Added drag of external chine logs

Discussion in 'Hydrodynamics and Aerodynamics' started by waterbear, Dec 14, 2019.

  1. waterbear
    Joined: Mar 2016
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    waterbear Junior Member

  2. bajansailor
    Joined: Oct 2007
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    bajansailor Marine Surveyor

    I am just wondering why you would want to have chine logs (either inner or external) on a simple 12' skiff ?
    The consensus of the previous thread you referred to seems to suggest that there is not going to be much difference.
    And surely it would be much easier to build the skiff using the simple 'stitch and glue' method rather than having chine logs as well?
  3. waterbear
    Joined: Mar 2016
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    waterbear Junior Member

    One good reason is to get a fair curve on the chine. On Hannu's skiff the bottom panel is not lofted, but traced from the 1/4" sides which will be wobbly without the chine log.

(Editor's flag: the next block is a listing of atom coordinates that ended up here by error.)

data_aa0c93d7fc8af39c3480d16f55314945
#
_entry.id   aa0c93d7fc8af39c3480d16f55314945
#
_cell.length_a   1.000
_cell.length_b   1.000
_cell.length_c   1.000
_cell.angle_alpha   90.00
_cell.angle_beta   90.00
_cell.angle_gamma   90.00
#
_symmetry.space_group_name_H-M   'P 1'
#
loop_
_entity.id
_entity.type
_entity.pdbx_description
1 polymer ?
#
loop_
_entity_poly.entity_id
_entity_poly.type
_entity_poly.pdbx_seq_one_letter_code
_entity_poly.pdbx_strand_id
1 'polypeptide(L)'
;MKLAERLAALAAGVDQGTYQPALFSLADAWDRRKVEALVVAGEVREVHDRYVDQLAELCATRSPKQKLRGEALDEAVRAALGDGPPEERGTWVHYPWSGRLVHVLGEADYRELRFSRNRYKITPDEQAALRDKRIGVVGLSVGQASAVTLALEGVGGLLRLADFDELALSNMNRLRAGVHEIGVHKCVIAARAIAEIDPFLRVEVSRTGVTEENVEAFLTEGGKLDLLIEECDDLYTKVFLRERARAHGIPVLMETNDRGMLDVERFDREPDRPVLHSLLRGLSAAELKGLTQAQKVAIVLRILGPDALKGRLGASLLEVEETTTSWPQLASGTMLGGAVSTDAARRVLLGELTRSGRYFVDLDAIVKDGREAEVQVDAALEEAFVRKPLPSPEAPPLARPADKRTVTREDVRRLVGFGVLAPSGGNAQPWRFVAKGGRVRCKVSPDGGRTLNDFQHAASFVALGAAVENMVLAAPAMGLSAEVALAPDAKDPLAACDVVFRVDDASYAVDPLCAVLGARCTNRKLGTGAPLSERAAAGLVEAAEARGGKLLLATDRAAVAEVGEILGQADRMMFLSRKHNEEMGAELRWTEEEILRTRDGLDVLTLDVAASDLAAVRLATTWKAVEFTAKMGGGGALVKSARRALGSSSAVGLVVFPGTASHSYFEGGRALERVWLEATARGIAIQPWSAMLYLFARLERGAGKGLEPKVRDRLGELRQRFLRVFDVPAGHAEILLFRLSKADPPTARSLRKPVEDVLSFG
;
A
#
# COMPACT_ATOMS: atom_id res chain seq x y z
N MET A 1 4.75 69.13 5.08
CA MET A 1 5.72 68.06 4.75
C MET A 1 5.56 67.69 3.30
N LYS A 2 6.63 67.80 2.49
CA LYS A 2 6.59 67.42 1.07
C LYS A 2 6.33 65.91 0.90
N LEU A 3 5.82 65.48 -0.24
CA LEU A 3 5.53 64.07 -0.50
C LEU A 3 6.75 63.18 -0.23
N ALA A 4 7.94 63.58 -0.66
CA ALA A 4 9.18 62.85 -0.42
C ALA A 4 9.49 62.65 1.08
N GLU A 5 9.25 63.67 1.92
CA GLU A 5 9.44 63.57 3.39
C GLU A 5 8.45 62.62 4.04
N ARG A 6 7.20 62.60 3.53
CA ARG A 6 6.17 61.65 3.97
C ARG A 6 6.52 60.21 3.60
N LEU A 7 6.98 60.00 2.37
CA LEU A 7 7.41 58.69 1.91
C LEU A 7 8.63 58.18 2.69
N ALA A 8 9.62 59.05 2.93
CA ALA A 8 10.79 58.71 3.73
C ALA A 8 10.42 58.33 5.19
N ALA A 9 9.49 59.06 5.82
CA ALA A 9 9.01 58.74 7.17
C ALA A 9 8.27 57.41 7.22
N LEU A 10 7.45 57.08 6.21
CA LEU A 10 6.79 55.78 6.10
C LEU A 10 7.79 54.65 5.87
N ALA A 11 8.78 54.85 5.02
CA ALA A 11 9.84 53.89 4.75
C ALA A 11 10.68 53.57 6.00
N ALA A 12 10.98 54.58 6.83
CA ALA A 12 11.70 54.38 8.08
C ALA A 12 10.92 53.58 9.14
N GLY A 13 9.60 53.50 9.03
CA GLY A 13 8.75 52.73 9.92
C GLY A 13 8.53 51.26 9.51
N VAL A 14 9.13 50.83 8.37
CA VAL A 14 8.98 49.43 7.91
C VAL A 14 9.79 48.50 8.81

The other reason is one can build a boat without glass/epoxy, which has benefits.

  4. messabout
    Joined: Jan 2006
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    messabout Senior Member

    Interior chine logs are the tried and true method that was used reliably by our ancestors......before Epoxy. Stitch and glue method is not necessarily easier than internal chine logs...unless you have a lot of flare and need to make a rolling bevel on the logs. The infamous Bolger boats often had plumb sides which avoided the need for tricky beveling. That was not his reason for using plumb sides. One of his designs: Black Skimmer, had external chine logs. I poo- pooed that practice until I sailed one of the Black Skimmers for a few days. I think that he did the external logs because the boat used twin Lee boards and the external logs made a place for the board to rest when on the lee side.

    The purist in me would not allow any such awful appendages such as external logs. On the other hand, such eddy making, violations of proper boat building principles, did not seem to make much if any difference in the way the boat behaved. For a really small boat, like a 12 footer, weight matters. Even small amounts of weight that the chine logs involve are of at least some interest. A one by one and one half inch strip of fir that is 12 feet long will weigh something close to four pounds, and other stringers will also add up to a disappointing lot of weight. That of course depends on the intended function of the boat. If it is to be a lively sailor then make it lightweight. If it is only a harbor bound boat for tending mooring buoys, or some such function, then never mind the weight. The glued fillets of the S&G method does save a few pounds.
    bajansailor likes this.
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